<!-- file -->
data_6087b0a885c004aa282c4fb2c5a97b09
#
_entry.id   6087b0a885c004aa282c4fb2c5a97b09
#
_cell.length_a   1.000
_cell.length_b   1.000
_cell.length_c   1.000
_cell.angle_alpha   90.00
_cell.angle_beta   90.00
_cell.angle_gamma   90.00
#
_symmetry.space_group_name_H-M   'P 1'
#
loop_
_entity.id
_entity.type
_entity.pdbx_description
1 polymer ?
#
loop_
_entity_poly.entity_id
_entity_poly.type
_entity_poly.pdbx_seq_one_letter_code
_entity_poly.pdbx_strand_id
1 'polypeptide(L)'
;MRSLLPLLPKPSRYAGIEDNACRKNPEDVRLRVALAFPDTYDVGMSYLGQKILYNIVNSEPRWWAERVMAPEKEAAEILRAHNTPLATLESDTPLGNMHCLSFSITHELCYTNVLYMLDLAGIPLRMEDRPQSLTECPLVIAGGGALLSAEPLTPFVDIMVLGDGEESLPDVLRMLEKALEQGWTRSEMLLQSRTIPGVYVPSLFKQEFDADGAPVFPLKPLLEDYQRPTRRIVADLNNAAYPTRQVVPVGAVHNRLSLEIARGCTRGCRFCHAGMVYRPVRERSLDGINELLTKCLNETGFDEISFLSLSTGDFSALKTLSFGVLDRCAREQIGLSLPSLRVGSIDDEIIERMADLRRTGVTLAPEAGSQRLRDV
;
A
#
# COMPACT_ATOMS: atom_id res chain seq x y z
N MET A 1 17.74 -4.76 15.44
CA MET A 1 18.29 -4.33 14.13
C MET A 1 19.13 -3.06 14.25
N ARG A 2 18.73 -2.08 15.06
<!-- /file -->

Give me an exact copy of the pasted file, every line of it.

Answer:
data_6087b0a885c004aa282c4fb2c5a97b09
#
_entry.id   6087b0a885c004aa282c4fb2c5a97b09
#
_cell.length_a   1.000
_cell.length_b   1.000
_cell.length_c   1.000
_cell.angle_alpha   90.00
_cell.angle_beta   90.00
_cell.angle_gamma   90.00
#
_symmetry.space_group_name_H-M   'P 1'
#
loop_
_entity.id
_entity.type
_entity.pdbx_description
1 polymer ?
#
loop_
_entity_poly.entity_id
_entity_poly.type
_entity_poly.pdbx_seq_one_letter_code
_entity_poly.pdbx_strand_id
1 'polypeptide(L)'
;MRSLLPLLPKPSRYAGIEDNACRKNPEDVRLRVALAFPDTYDVGMSYLGQKILYNIVNSEPRWWAERVMAPEKEAAEILRAHNTPLATLESDTPLGNMHCLSFSITHELCYTNVLYMLDLAGIPLRMEDRPQSLTECPLVIAGGGALLSAEPLTPFVDIMVLGDGEESLPDVLRMLEKALEQGWTRSEMLLQSRTIPGVYVPSLFKQEFDADGAPVFPLKPLLEDYQRPTRRIVADLNNAAYPTRQVVPVGAVHNRLSLEIARGCTRGCRFCHAGMVYRPVRERSLDGINELLTKCLNETGFDEISFLSLSTGDFSALKTLSFGVLDRCAREQIGLSLPSLRVGSIDDEIIERMADLRRTGVTLAPEAGSQRLRDV
;
A
#
# COMPACT_ATOMS: atom_id res chain seq x y z
N MET A 1 17.74 -4.76 15.44
CA MET A 1 18.29 -4.33 14.13
C MET A 1 19.13 -3.06 14.25
N ARG A 2 18.73 -2.08 15.06